Damn statues

I’ve got that swirl in my brain again that says I need to sit and write. And not the kind of writing I do for journals and such, but the kind where the thoughts have to swish around, percolate, blurb up into something I don’t know yet.

Sleepless night, partly because my daughter got hit with a stomach bug (and our sink, floors, trash cans, bed linens got “hit” as well as a result), partly because I’ve been talking film with people and my head is ablaze. I meant to post a couple weeks ago after the MillionsMarchTX rally on January 17. But I sat on it, and as usual that was a mistake. Writers know what I’m talking about – if you sit on your words too long, they either disappear forever or they force their way into your life without mercy. This time the words are staging a revolt in my head, now fueled by new knowledge, insights, and potentials.

So I met a filmmaker, a bona-fide director who actually does this sort of thing for a living and makes a paycheck. He was gracious enough to watch the film and offer some honest feedback. And it was certainly honest. Bottom line: good concept, not so great delivery. I’ll spare the details, but this feedback was useful in that I could at least get some insight into why we continue to live in film festival rejection land. The few times I have been able to get feedback from festivals, the reviewers say they love the film, but it doesn’t make the cut. Now I might have some answers about why it doesn’t make the cut – there are technical problems, and these problems are not a surprise to me because, well, we really did have technical problems. So when trying to break into a space where the technicals matter, well, we’re being told to take our finger painting back home and come back when we learn how to use oils.

I don’t know if I’ll ever learn how to use oils, by the way. I also don’t know if I want to. The one thing I have learned about myself as a director is that I don’t want to know these things so I can do it all myself. I want to know enough so I can communicate, so I can translate, my ideas to a group of people who have to actualize those ideas. What I really want is to have a group of people who are really good at what they do, who are bound by a simple common purpose, who can be set loose to attack that vision in the ways they see fit. It’s funny, because I just realized this is also how I’ve come to teach students. I have no interest in telling students exactly what to say or do when they are learning how to counsel/interview people. I don’t want puppets. What I want is to motivate them to a point where they try things they didn’t think to try, where they step out of their comfort zone, where they begin to move creatively and let go of the need for rigid rules. I have to find the way to get them to see themselves one step beyond where they stand currently, recognize that when they take that step I’m still going to be there, and then let them figure out how to actually take that step.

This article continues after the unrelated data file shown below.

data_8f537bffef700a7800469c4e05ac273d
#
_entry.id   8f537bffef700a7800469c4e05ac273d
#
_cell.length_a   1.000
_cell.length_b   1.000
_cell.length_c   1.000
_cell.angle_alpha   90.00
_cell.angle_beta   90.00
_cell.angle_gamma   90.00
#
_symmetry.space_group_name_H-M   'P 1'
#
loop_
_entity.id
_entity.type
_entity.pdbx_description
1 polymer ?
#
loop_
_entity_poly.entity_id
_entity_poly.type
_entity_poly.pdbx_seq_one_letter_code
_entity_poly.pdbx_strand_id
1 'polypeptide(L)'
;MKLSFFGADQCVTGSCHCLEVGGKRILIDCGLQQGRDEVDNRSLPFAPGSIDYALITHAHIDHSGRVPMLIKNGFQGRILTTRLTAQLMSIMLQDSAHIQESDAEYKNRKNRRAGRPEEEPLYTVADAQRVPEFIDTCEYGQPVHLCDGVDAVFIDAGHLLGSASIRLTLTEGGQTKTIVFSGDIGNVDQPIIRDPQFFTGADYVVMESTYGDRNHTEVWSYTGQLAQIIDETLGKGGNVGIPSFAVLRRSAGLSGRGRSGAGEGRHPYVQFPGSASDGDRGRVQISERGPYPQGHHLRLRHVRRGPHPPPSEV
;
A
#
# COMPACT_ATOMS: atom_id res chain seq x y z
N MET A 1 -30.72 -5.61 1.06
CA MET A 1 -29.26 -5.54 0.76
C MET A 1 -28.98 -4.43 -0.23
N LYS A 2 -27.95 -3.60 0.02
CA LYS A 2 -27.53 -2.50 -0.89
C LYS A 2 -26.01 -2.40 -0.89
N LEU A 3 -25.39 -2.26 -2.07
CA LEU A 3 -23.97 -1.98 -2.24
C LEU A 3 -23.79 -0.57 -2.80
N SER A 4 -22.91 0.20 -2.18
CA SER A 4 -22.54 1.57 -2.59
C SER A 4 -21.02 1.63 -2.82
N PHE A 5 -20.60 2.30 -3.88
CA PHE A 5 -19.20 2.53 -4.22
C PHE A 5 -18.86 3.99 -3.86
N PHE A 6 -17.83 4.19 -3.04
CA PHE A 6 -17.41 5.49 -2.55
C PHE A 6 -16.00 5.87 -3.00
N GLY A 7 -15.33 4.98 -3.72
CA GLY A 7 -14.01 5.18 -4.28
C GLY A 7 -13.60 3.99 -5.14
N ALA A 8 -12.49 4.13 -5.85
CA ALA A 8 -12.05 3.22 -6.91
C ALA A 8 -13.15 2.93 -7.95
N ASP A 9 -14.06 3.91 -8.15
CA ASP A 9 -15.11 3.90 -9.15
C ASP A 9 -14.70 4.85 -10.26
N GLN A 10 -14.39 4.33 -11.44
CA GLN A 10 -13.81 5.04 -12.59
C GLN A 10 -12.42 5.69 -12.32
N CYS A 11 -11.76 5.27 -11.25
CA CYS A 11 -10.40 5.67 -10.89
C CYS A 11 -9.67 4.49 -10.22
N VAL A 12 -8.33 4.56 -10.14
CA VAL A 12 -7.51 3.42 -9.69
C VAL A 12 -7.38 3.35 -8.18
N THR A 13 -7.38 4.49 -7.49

That’s the part where I have to be the teacher for that student, because no two students are the same, and they don’t move the same ways or step in the same directions. But once they start stepping, it’s like being in a marathon. They just GO.

So we sorta stumbled into that in Parrhesia, and I’ve come to realize if I ever do this again that’s what I want, to give people lots of creative space to go crazy. But also set the parameter, make the frame, reel it in if someone decides to shoot off into space…And I think it’s that common goal that matters, that I would need to make sure that everyone gets what the purpose is. Since I’ll never be making a Godzilla (in spite of my kids’ desires), and I’ll probably only be able to engage in a film project that results from pure passion, it means getting people on board who resonate with that passion. That magically occurred with Parrhesia – so can we be intentional about that? I guess we’ll have to be.

As an aside – this film talk also had me seeing stars, the kind that accompanies things like awards and fame and all that bullshit. Damn if my little ego didn’t want to get seduced by that sort of thing again. So I had my moment of imagining red carpet recognition – and now I’m remembering that we never did this to get awards, we did this first to see if it could be done, and then finished it because we realized we could never live with it not being finished. So much faith in, well us really, meant we could not let everyone else down by not getting this thing done and shown. It wasn’t just that my work had to get out there, but the vulnerabilities and sacrifices of everyone in that film had to be shared. It demands an audience, even if it is a small audience; it is work that must be witnessed. In that sense I don’t care about ratings, I don’t care if it’s “marketable.” We created a portrait of the people in that film, a portrait that shows something between who they are and who they want to be – the “me and the not me”, as I’ve heard it described, and that has done something for all 8 of our cast. It has shown them the power and presence of their voice and they have seen that other people are affected by their lives. They are becoming the people they weren’t certain they could be prior to this. I never saw any of that coming but if I make a film again that is exactly what the goal will be, because I can’t really imagine making a film for any other reason. Isn’t that really what social justice is about? To voice that which has been ignored or silenced?

Aw heck, I’m a narrative therapist. Story isn’t a noun, it’s a verb. And that concept is definitely worth an award.

my kind of Oscar